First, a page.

15 Trivia Tidbits About ‘In Bruges’
In Bruges, the 2008 black comedy starring Irish duo Colin Farrell and Brendan Gleeson, was playwright Martin McDonagh’s very first feature film. And what a film, placing two hitmen hiding out and bickering like an old married couple in the medieval-style city of Bruges, Belgium. It’s as eccentric as crime comedies come and a pure pleasure to watch.
So let’s take a scenic trivia tour of the movie in which Farrell insults American tourists and punches a Canadian in a restaurant...
The Boat Stunt Was Originally Going to Be Different
Farrell’s stunt double, James Embree, revealed that initially, there wasn’t going to be any boat in the scene where Farrell’s character, Ray, jumps out of the window. “I traveled out there with another stuntman called Jamie; he was driving the boat for the scene where I jumped out of the window of the hotel into the canal,” Embree has explained. “Initially, the idea was for Ray to jump into the river, but it was way too shallow for that, so Martin decided to use the tourist boat. We did speed tests past the window to figure out the timing; we actually drew a big crowd while we were rehearsing too. Colin did the lead-up and climbed onto the window ledge from the inside; he asked me what type of shape to get into to help with how I wanted to be for the jump, which was very cool.”
The Movie Shares Similarities with a Harold Pinter Play
It has been pointed out that In Bruges not only resembles playwright Pinter’s The Dumb Waiter — a one-act play about two hitmen waiting on an assignment while they bicker about semantics and whatnot — but the movie also features Pinter’s love for bantering dialogue.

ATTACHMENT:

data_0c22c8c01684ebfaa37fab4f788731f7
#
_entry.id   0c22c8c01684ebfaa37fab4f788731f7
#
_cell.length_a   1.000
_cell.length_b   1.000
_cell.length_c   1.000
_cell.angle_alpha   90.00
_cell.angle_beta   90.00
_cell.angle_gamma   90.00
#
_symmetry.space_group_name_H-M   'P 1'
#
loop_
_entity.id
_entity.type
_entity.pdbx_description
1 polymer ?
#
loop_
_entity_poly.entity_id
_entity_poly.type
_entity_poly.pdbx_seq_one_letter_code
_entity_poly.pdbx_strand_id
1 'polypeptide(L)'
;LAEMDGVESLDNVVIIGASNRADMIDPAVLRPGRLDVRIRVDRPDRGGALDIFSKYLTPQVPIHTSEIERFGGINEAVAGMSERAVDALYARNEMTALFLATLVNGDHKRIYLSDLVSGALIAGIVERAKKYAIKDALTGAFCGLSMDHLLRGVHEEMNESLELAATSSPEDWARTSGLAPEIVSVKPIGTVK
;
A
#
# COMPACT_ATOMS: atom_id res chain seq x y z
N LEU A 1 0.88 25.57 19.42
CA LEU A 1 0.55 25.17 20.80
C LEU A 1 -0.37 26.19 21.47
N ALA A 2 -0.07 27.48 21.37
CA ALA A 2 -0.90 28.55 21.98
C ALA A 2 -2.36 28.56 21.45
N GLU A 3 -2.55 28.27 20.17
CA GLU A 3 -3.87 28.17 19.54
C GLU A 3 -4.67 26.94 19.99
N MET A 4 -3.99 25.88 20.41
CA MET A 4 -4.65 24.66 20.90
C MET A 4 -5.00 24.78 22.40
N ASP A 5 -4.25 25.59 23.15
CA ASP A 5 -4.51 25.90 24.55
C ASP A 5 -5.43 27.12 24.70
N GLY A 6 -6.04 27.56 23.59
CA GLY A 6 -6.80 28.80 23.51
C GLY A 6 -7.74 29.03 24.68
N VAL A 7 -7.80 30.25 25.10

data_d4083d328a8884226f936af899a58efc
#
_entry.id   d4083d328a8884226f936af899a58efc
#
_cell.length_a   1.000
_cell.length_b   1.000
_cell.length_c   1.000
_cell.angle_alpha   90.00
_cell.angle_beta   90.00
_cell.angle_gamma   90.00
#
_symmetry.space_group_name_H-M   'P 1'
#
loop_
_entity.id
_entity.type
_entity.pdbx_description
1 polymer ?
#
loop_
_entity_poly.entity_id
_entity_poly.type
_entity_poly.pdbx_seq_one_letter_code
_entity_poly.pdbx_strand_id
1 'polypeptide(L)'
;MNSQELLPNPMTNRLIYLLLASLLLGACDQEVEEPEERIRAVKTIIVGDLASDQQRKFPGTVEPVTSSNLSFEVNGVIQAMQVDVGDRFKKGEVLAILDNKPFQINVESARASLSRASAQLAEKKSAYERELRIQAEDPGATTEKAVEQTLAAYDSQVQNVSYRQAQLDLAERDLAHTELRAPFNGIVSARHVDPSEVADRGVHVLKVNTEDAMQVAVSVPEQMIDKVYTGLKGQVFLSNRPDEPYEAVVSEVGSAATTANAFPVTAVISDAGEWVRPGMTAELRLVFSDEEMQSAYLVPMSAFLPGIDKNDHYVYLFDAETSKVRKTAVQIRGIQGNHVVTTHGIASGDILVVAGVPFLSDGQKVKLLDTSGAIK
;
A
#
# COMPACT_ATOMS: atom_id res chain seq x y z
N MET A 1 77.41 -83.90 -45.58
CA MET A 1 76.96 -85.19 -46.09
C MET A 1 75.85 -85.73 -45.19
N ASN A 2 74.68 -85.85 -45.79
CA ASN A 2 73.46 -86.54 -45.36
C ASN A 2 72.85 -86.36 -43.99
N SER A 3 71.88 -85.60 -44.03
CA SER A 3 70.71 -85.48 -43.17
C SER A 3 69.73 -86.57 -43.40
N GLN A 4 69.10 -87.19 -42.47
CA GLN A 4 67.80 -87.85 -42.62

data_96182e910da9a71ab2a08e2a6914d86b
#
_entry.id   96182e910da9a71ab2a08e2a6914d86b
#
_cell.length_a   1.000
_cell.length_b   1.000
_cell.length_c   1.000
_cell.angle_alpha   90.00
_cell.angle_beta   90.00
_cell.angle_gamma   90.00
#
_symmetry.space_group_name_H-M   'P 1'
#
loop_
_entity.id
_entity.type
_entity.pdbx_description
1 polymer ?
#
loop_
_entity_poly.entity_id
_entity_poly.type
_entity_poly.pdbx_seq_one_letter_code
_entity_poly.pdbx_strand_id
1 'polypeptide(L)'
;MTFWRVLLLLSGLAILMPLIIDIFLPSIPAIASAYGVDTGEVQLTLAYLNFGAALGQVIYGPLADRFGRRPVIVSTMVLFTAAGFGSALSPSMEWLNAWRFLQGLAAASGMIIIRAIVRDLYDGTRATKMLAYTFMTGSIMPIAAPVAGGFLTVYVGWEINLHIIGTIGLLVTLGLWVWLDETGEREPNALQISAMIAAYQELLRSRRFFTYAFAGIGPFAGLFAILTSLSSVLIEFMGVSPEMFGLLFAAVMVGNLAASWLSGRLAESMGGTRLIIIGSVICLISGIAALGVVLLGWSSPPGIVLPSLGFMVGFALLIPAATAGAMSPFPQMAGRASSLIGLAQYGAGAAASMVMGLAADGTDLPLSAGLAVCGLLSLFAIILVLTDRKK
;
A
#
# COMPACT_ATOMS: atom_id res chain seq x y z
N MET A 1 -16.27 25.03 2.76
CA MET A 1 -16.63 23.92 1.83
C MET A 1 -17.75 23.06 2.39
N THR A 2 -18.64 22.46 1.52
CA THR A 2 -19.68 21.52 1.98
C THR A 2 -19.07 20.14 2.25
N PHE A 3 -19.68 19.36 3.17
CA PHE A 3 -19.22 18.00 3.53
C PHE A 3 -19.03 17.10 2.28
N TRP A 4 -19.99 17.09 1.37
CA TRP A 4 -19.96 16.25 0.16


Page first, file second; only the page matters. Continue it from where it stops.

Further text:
Bruges Tourists All Want to See the Same Thing
The Bruges Film Office once told RTE that most tourists “want to know where the tower that Brendan jumped from is.” They also said that they once had a guy who was eager to tell them just how many times the word “fuck” was said in the movie (according to this calculation, it’s 126 times).
The Movie Set in the Film Was Modeled After the Bosch Painting
Production designer Michael Carlin said that the movie set Ray stumbles on was purposely created to tie in with Ray’s enthrallment of Hieronymus Bosch’s triptych, The Last Judgment.
Ray and Ken Were Supposed to Be Londoners
McDonagh said he didn’t have any specific actors in mind for the roles of Ray and Ken when he was writing the screenplay. However, he stated they were Londoners in the script and only changed them to Irish when Farrell and Gleeson were cast.
The Story Was Born from McDonagh’s Weekend Trip to Bruges
The writer/director once said that it all came about when he visited the city for a two-day weekend. “When I got there, I was stunned by how beautiful it was,” he remembers. “I went to every museum and church on the first day, and by the middle of the second day, I was bored out of my head because I’ve been to every church four times. I just wanted to get drunk, get laid and get out of there. I guess those two parts of my brain started talking — the culture lover and the drunken whore — and I thought, ‘Why would two people like that be in Bruges when they didn’t have to be?’ That’s where the idea of the hitmen came from, and it kind of wrote itself after that.”
Farrell and Fiennes Had to Show Off Their Sprinting Skills
When IndieWire asked McDonagh about his favorite scene in the movie, he talked about shooting the chase scene. “Most exciting was the chase, running down the dark streets of Bruges at night,” he admitted. “Basically, we were on a little camera truck, which we tried to drive as fast as possible and get the guys to run as fast as possible. Colin’s a big smoker. Ralph is fit, but we couldn’t ask them to do that many times. So it was cool just to go as fast as possible, and still be up close and intimate, and have it a little exciting and jagged, with gunshots going off and little explosions. That section was all story-boarded and fun to edit too.”